You know, it has overtones of Carrie in it, a little bit. I play a mom who lost her baby when she was first born and everybody, my family and everybody, the people in the hospital thought that she was stillborn, but in actuality she wasn’t, she was brought back to life by some means that you’ll find out after you watch the film. And then she actually winds up growing up with another family and comes to find me shortly after her sixteenth birthday, but there’s something not quite right about her, unfortunately, so a lot of chaos ensues.

So who plays your daughter?

Her name is Kayleigh Gilbert. She’s kind of a new actress, really strong and fierce and made a lot of bold choices. She’s pretty great.

Are you a big horror fan yourself?

I’ve only become one over the past, I don’t know, maybe since Castle Freak? I did this movie Castle Freak in 1995. When I was first working in the horror genre in ’82, ’83 or so – well, we did Re-Animator in ’85, so maybe I’d have to say we filmed it in ’84 – I grew up watching The Outer Limits and Night Gallery and Dark Shadows and things like that, but I can’t say that I was a horror fan directly or gravitated towards that genre. I was just fortunate enough to work in a couple of movies, like Re-Animator and From Beyond that did really well. But it really wasn’t even until I did Castle Freak – and that was my third movie with Stuart Gordon – that I thought, well, this is kind of fun, this is not bad, I really enjoy telling these really strong emotional stories that have a lot of weight to them, and you know, life and death experiences and a lot of passion and just a lot of emotion and intensity. And just around that time when I did that movie and I became a fan and then I also thought, oh, I’m really getting this acting on film business, I’m really understanding this – because I’d grown up in the theatre and studied theatre – the roles started drying up for me. So then as soon as I was like okay, I get it, then I wouldn’t work as much, for a while. So that was kind of a sad state of affairs for me, I have to admit. I was in my early thirties and then things only got worse when I hit my late thirties, then I wasn’t really working at all and I sort of left the business and kind of quit and got married and had kids and just concentrated on that. And then was lured back with You’re Next, and that job offer came out of the blue. And when I did that job and I was on that set, I was so inspired by all of those filmmakers, Ti West, Jo Swanberg, Adam Wingard, Amy Seimetz, AJ Bowen. Sharni Vinson was an amazing final girl, I thought wow, these are all young wunderkinds of the horror genre right now and they work so differently, they all know each other’s jobs and they all do each other’s jobs and are multi-talented and versed in the genre. And I feel like that’s what cemented me in coming back to the genre and reinvesting myself in it and then starting to educate myself more about the genre in a way that I hadn’t before. So I’ve become a strong advocate for the horror genre, I’d say in the last eight years or so, and also a strong advocate for women in horror and women in film and everything that goes along with that. So I’m very happy to be here now, talking with you, and saying that over the last number of years I’ve had the best roles of my career, really.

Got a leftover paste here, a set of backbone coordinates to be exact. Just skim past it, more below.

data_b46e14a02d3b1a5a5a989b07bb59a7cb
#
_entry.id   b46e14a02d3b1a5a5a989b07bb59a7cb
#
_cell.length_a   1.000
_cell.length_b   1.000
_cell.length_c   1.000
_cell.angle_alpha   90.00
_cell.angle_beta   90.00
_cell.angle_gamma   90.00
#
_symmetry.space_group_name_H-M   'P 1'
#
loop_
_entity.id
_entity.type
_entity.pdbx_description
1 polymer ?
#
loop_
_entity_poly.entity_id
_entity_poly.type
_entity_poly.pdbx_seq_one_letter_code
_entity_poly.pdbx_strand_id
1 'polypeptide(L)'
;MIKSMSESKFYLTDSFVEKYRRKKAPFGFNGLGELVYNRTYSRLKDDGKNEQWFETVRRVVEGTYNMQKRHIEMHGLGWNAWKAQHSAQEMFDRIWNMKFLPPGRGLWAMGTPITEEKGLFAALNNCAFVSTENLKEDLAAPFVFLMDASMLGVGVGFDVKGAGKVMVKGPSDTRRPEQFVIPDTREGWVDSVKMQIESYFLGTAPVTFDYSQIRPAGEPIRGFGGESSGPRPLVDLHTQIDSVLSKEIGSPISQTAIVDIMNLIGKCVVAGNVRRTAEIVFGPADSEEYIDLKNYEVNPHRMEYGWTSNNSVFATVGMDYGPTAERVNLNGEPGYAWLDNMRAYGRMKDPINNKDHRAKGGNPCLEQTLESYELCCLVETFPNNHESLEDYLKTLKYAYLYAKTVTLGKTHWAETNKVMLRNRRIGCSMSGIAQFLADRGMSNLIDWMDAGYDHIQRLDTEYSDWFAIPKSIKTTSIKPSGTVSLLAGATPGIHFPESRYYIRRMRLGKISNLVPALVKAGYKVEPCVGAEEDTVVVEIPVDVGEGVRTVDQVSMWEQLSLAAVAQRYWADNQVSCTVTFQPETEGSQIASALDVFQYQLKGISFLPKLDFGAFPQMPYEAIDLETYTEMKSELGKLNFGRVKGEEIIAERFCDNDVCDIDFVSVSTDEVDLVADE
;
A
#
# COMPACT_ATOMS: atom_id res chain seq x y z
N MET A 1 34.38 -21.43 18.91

Dead Night is now available on DVD across the UK, you can buy it now at Amazon; and Barbara Crampton’s latest film, Reborn, screens as part of Frightfest 12-hour Halloween event at London’s Cineworld Leicester Square on Saturday 3rd November 2018.